As we view this record none of the theories adopted are sound. There has been no rescission of the contract by defendant in error because she has accepted the benefits of the will of her mother, which in part carried out the agreement. The very idea of rescinding a contract implies that what has been parted with shall be restored on both sides. If a right to rescind a contract exists it must be exercised in toto. ( Babcock v. Farwell, 245 Ill. 14.) Defendant in error has neither alleged nor proven a rescission, and so this judgment cannot stand on the theory that the claim is for a return of the consideration. There is no claim by plaintiffs in error that the gift of the income to defendant in error was made in satisfaction of her claim against Julia E. Downing arising out of the agreement to make the will of February 10, 1911; and if there were such a contention it would not be sound, for the reason that the power given the executors to settle claims against the estate, and the difference in the nature of the gift to defendant in error and her claim against the estate, indicate a contrary intention. ( Fidelity Trust Co. v. Martin, 158 Ky. 522, L.R.A. 1915-B, 1156.) There is no basis in this record for the application of the doctrine of election, because the testatrix has not by her will disposed of any property belonging to defendant in error. It is true that the acceptance by defendant in error of the benefits provided for her by the last will of the testatrix estops her from filing a bill for specific performance of the contract to make the other will, ( Burns v. First Nat. Bank, 304 Ill. 292,) but defendant in error is not asking that the contract be specifically performed. The claim made by her is not inconsistent with the last will nor does it prevent a full operation of the will. There is no basis for an estoppel.

The claim filed in this case is clearly one for damages for breach of a contract to make a will. That such a claim lies is well established by the authorities. (I Woerner's Law of Administration, — 3d ed. — 77.) Defendant in error does not question the validity of the last will of the testatrix. She accepts the provision made for her in such will as part performance of the contract and makes her claim for compensation for the breach in failing to carry out the contract in full. The measure of damages in an action for the breach of a contract to give property by will is the value of the property promised to be bequeathed, ( Roy v. Pos, 183 Cal. 359, 191 P. 542; Thompson v. Romack, 174 Iowa, 155, 156 N.W. 310; Benge v. Hiatt's Admr. 82 Ky. 666, 56 Am. Rep. 912; Annotation, 31 A.L.R. 129;) or, where there has been a partial performance of the contract, the difference between the property promised and the property given. ( Noyes v. Noyes, 224 Mass. 125, 112 N.E. 850; Day v. Washburn, 76 N. H. 203, 81 A. 474.) In this case the legacy promised (taking into consideration the fact that Mabel Downing died between the time the contract was made and the time Julia E. Downing died and that the other two daughters have survived the periods of distribution) was one-half of the trust estate, — half of the principal to be paid over two years after the death of the testatrix and the other half five years afterwards, — and the legacy given was the income from one-half of the estate for life and the possibility of the income from the other half. The measure of damages, therefore, is the difference between the present value of the property at the time of the death of Julia which defendant in error would have received under the will of February 10, 1911, and the present value of the property at the time of the death of Julia which defendant in error did receive under the will of October 13, 1913. The circuit court erred in giving the jury an instruction fixing a different measure of damages.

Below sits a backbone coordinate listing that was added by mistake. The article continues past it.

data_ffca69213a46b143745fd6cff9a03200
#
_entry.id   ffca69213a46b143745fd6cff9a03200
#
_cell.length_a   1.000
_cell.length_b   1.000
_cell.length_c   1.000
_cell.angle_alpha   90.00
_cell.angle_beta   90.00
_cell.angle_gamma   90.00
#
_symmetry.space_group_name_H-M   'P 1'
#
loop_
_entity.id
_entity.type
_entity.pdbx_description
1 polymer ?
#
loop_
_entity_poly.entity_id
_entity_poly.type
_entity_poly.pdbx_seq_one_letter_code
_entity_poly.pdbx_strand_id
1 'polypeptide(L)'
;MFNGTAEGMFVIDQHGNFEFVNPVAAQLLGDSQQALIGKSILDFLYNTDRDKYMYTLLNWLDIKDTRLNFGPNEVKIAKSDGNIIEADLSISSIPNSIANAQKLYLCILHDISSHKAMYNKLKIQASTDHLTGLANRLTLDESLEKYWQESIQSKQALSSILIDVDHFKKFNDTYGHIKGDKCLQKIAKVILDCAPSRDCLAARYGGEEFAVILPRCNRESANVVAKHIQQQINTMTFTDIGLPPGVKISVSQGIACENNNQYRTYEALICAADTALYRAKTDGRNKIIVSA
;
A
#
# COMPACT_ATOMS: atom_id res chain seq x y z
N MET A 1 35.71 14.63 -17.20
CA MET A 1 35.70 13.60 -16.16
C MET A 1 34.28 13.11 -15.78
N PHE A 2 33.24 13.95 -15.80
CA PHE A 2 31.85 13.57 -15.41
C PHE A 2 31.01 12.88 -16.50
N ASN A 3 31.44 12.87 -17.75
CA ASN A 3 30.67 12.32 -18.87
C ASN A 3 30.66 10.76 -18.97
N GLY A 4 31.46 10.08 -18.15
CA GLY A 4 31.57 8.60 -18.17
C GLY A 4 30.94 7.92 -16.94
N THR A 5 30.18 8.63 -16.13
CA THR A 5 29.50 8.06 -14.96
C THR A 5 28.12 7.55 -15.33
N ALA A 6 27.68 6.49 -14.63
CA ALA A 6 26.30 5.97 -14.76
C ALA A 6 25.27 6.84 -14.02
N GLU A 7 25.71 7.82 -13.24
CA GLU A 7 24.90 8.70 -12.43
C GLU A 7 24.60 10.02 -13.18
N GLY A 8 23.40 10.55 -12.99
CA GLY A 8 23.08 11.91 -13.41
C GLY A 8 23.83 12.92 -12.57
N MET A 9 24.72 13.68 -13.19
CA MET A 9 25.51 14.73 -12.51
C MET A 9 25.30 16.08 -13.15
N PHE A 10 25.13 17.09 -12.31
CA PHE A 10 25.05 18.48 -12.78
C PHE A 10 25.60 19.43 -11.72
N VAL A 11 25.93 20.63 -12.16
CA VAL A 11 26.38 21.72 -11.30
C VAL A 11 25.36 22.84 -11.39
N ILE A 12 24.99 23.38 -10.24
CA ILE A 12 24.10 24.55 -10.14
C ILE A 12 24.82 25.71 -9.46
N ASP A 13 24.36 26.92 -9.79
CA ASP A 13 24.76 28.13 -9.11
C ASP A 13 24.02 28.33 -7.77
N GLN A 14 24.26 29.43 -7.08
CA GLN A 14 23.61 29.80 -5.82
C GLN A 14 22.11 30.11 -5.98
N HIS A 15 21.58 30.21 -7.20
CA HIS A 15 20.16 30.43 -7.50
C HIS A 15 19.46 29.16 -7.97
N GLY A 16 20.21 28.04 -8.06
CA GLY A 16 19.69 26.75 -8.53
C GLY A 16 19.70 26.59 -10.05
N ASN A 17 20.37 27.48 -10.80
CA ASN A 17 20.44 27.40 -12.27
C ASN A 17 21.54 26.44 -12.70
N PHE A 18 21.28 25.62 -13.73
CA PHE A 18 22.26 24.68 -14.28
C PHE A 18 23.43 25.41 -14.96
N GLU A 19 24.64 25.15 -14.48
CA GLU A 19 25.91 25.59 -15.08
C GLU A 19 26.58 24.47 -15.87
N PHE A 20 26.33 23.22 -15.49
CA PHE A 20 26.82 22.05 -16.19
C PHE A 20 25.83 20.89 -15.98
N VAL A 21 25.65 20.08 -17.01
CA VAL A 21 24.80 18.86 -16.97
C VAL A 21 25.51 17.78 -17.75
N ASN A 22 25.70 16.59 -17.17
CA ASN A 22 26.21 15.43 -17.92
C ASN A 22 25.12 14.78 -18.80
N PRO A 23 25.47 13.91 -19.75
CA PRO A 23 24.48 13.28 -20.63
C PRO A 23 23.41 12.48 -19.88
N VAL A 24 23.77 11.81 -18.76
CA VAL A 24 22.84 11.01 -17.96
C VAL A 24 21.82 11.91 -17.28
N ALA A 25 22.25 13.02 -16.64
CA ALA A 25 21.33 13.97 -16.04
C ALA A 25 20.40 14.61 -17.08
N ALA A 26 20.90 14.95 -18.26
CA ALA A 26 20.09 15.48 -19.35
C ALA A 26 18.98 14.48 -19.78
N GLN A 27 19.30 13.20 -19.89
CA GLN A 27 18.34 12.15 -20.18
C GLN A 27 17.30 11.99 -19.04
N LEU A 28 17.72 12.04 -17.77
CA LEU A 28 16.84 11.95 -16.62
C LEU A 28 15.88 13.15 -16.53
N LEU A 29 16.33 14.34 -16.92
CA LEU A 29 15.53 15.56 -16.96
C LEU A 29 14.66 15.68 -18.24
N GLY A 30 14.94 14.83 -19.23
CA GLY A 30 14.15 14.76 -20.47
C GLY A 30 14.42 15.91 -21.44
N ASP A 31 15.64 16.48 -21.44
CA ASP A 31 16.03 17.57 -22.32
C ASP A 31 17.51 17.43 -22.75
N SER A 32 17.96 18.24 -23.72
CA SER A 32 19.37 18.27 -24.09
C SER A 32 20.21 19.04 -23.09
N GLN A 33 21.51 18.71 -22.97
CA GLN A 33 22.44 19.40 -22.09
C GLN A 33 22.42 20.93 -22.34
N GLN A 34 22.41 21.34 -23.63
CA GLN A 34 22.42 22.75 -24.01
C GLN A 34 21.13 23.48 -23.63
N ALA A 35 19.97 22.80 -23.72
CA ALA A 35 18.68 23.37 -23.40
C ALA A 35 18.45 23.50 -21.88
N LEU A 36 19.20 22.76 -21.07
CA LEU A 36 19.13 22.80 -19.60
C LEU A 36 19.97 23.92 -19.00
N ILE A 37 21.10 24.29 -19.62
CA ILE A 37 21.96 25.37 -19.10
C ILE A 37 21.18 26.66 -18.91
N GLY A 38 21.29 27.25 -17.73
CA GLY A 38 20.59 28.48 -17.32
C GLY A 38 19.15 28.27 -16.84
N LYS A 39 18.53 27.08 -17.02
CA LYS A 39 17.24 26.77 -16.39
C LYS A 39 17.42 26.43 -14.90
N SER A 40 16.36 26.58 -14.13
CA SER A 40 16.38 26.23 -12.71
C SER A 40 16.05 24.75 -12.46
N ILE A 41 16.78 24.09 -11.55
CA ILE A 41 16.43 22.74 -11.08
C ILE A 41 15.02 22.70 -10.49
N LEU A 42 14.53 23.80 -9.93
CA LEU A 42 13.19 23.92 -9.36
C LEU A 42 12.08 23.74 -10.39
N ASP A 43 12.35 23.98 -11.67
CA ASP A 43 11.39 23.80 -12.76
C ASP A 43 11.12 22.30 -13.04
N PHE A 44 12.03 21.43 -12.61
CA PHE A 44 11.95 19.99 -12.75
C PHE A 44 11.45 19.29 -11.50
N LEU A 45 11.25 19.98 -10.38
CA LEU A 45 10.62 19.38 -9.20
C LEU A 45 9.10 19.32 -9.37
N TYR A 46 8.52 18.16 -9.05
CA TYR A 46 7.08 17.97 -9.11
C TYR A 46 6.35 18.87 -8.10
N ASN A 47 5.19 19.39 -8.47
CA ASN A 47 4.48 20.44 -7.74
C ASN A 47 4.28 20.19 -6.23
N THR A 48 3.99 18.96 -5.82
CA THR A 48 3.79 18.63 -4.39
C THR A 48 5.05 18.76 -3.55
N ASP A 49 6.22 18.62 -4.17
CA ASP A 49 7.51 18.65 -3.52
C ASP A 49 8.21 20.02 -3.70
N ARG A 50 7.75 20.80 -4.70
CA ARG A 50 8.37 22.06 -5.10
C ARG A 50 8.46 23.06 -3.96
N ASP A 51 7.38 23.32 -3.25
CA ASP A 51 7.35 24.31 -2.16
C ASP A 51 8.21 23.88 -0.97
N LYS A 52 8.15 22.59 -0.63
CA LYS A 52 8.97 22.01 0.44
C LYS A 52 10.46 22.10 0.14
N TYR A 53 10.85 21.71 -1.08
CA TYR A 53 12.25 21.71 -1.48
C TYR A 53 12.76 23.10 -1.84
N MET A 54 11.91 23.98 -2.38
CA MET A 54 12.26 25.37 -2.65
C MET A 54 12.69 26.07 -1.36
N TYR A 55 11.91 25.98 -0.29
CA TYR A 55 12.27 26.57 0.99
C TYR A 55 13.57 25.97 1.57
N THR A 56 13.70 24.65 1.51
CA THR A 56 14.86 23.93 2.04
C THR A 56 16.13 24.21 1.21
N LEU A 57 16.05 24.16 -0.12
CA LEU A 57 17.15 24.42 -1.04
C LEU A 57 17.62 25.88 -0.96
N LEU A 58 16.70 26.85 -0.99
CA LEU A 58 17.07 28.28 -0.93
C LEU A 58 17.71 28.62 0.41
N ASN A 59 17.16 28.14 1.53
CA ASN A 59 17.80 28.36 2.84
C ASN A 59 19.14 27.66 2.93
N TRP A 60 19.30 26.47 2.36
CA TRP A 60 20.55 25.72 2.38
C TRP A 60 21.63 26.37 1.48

The judgments of the Appellate Court and the circuit court are reversed and the cause is remanded to the circuit court of Cook county for a new trial.

Reversed and remanded.

Summaries of

Downing v. Harris Trust Sav. Bank

Supreme Court of Illinois
Oct 28, 1925
318 Ill. 323 (Ill. 1925)
Case details for

Downing v. Harris Trust Sav. Bank

Case Details

Full title:HELEN F. DOWNING, Defendant in Error, vs. THE HARRIS TRUST AND SAVINGS…

Court:Supreme Court of Illinois

Date published: Oct 28, 1925


318 Ill. 323 (Ill. 1925)
149 N.E. 256